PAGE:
Islamic State group (IS)-linked ‘news agency’ A’maq has reported on 17 March 2016, via their official account on the messaging app Telegram, on the killing of “a Russian military advisor” during skirmishes between the Syrian Arab Army (SAA) and IS near Palmyra, in the Homs Governorate of Syria. A video shared by IS shows the deceased combatant alongside a selection of his equipment.
The rifle pictured is a heavily customised AK-74M self-loading rifle. The Ak-74M is a selective-fire, gas-operated self-loading rifle chambered for the 5.45 x 39 mm cartridge. It is a development of the AK-74 rifle, first introduced in 1974, itself a derivative of the ubiquitous Avtomat Kalashnikova (AK) series of rifle. In 1991, the AK-74M was introduced into Russian military service; it is most readily identified by its side-folding solid polymer stock, black polymer furniture, and sling swivels, as well as the distinctive muzzle brake of earlier AK-74 series rifles. This particular example is fitted with a range of post-manufacture accessories, including an adjustable buttstock, fore end with multiple accessory rails, top accessory rail, and alternative pistol grip. The rifle is also fitted with a suppressor in place of the distinctive muzzle brake, and an IWT 640 ‘Haron’ thermal weapon sight with backup CQB red dot sight. The weapon and its magazines have been painted in a camouflage scheme.
The video also shows other captured equipment, including a helmet with camouflage cover, accessory rail, and adjustable LED light; CORE Survival Hel-Star series strobe; navigation equipment, including a compass and Garmin GPS unit; individual first aid kit (IFAK) including CELOX brand haemostatic bandages; personal radio; dust goggles; guarana ‘energy shots’; a 5.11 brand watch; and several other items.
The equipment is consistent with that issued to and acquired by Russian special operations forces (SOF) in recent years, including items documented in service with Russian SOF in Ukraine and elsewhere. The presence of mine-clearance equipment, including a Russian made IMP-2 metal detector and mine clearance probe, and what appears to be a pull line and hook, may indicate the combatant was an explosive ordnance disposal (EOD) operator.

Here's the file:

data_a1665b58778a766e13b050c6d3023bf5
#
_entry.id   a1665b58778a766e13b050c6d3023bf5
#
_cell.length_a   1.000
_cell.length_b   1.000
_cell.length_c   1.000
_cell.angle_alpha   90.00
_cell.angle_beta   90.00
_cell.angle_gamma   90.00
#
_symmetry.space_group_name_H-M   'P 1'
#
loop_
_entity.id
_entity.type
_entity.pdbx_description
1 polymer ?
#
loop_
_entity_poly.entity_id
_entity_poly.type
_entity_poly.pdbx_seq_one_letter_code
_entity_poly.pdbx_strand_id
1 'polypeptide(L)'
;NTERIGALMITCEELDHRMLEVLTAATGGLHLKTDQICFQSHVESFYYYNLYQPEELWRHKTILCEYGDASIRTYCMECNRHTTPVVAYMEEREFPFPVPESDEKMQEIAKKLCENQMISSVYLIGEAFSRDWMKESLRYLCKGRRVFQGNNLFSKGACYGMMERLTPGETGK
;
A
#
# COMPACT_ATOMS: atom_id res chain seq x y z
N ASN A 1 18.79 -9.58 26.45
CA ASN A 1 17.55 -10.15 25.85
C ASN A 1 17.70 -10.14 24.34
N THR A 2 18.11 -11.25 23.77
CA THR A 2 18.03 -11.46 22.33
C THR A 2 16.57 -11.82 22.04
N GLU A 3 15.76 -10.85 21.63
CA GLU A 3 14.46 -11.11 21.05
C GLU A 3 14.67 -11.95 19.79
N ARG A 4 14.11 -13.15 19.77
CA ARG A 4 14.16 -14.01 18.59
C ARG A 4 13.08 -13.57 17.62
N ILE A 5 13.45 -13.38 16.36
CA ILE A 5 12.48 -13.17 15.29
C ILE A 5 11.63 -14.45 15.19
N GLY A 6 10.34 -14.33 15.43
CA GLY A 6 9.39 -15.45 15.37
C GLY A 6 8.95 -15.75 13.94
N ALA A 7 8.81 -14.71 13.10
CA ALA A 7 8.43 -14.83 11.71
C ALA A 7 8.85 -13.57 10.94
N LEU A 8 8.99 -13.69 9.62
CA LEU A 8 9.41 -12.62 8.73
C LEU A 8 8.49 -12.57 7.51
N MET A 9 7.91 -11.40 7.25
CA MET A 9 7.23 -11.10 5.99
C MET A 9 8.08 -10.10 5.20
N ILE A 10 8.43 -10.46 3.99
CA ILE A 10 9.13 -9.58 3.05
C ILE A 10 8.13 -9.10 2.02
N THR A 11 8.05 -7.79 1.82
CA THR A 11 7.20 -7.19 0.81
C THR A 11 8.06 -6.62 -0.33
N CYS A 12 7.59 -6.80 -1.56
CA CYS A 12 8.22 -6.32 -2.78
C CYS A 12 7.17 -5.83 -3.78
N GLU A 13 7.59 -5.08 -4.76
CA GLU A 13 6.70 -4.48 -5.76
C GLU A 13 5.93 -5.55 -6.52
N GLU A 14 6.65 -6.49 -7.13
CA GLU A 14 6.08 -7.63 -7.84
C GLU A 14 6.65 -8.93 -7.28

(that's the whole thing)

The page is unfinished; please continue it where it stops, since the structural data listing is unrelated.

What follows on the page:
On 17 March 2016, the Islamic State displayed a range of equipment it claimed to have recovered from “a Russian military advisor” killed during fighting near Palmyra. The nature of the equipment recovered indicates that the fighter was likely a Russian special operations forces (SOF) EOD operator. Amongst the equipment recovered was an MIB type multi-function munition. Little is known about this relatively unusual munition, however its development and use is most commonly associated with Russian SOF units. The MIB (Многофункциональный боеприпас; ‘multi-function munition’) is often described as a “grenade mine”, alluding to a design which allows it to be thrown as a hand grenade, or emplaced as an anti-personnel mine. The MIB is believed to have been adopted by Russian forces in 2007, and two minor design iterations may have been introduced to present. One model known as the MG-2 appears to be very similar to the MIB, however there is little information available in the public domain. It is possible that the munition documented in Syria is an iteration of the MIB, an MG-2, or another derivative munition with a similar operating principle.
The MIB is a high explosive fragmentation (HE-FRAG) munition, weighing in at 830 g with an 80 g charge of A-IX-1 high explosive (96% RDX phlegmatised with 4% paraffin wax). When employed as a hand grenade, it functions with a simple 3-5 second time delay fuze before detonating. The munition’s functioning as a mine is similar to that of the US M86 Pursuit Deterrent Munition (PDM) or the Russian POM-2 scatterable AP mine. The munition is (ideally) emplaced in an upright position by hand or thrown. After a 60 to 120 second delay, the five perforated portions of the outer casing are forced downwards, stabilising the body and righting the munition if thrown. The mine then deploys four 10 metre-long tripwires; these function the mine when disturbed. The MIB has a 3-100 hour variable self-destruct timer, as well as a chemical fail-safe which renders the mine inert after no more than 120 days.
This is believed to be the first documented instance of the capture of this type of munition by a non-state armed group.
Length: 170 mm
Diameter: 61.5 mm
Weight: 830 g
Explosive weight: 80 g
Explosive composition: A-IX-1
Delay (grenade): 3 to 5 seconds
Arming delay (mine): 60 – 120 seconds
Number of tripwires (mine): 4
Length of tripwires (mine): 10 m
Self-destruct time (mine): 3 – 100 hrs